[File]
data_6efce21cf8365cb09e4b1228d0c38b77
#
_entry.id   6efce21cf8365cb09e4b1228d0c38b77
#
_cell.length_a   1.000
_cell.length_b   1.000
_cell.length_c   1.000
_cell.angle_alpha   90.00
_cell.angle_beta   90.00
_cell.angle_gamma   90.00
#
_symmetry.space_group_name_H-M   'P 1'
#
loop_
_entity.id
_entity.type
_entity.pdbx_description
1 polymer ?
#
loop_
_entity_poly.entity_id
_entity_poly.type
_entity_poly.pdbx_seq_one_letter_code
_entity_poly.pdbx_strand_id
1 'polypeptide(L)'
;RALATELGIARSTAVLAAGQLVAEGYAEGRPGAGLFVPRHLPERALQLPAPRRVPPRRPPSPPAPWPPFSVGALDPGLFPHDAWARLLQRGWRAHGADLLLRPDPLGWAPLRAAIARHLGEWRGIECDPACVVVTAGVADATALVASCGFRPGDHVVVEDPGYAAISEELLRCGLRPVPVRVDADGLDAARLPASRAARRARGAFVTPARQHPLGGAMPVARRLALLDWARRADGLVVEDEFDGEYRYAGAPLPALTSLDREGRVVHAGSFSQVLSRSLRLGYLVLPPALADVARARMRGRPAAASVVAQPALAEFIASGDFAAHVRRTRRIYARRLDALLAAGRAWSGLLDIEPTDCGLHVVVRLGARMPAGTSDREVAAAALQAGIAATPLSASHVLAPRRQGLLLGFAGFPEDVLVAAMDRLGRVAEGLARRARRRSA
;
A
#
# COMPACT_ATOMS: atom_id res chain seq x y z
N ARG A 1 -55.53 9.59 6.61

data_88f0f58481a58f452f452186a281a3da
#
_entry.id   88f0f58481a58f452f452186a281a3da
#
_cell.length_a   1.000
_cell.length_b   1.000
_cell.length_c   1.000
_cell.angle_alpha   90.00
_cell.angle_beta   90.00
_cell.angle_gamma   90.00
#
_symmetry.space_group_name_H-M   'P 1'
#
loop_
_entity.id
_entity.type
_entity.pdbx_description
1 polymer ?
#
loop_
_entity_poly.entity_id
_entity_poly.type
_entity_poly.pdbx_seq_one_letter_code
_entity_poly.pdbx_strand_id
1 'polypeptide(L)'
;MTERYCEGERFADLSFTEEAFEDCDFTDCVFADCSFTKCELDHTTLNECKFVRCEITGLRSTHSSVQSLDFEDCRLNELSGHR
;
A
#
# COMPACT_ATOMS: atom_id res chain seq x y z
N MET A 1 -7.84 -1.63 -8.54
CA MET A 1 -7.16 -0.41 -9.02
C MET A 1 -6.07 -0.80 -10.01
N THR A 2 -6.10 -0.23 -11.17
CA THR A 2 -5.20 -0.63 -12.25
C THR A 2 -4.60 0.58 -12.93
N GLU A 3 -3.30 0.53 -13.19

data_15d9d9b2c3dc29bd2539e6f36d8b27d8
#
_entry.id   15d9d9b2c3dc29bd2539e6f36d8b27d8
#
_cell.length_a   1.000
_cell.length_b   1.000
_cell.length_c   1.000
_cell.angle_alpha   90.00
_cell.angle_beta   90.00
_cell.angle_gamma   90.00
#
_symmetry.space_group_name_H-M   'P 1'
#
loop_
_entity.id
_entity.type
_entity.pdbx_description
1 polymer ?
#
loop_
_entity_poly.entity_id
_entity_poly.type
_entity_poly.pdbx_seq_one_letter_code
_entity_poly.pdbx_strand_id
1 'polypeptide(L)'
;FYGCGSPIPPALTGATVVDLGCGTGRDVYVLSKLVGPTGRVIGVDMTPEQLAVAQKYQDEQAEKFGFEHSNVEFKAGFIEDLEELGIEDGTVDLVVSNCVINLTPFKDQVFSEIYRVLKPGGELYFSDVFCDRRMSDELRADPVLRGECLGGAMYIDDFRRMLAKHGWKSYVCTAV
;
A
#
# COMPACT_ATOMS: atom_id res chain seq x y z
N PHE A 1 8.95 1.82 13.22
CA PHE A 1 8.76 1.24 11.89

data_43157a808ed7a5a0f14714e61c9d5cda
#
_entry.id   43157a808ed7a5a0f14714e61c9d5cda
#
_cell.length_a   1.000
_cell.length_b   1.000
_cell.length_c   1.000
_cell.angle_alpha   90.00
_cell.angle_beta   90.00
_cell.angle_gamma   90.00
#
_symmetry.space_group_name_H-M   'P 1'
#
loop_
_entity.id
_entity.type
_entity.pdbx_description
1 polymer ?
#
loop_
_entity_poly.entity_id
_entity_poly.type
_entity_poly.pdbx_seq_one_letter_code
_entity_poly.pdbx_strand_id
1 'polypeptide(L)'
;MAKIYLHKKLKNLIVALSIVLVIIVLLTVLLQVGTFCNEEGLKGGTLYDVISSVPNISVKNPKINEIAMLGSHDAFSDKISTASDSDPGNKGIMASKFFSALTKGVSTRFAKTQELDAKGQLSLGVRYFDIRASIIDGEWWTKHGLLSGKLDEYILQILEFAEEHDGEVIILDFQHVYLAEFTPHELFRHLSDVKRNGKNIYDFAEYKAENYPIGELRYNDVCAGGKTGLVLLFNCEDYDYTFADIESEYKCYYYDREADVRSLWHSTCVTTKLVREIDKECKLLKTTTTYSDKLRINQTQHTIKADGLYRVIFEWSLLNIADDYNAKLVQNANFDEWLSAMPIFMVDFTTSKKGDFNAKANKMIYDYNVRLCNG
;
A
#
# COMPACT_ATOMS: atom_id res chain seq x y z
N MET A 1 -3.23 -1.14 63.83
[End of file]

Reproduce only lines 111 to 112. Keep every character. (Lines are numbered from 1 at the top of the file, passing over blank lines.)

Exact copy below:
#
_symmetry.space_group_name_H-M   'P 1'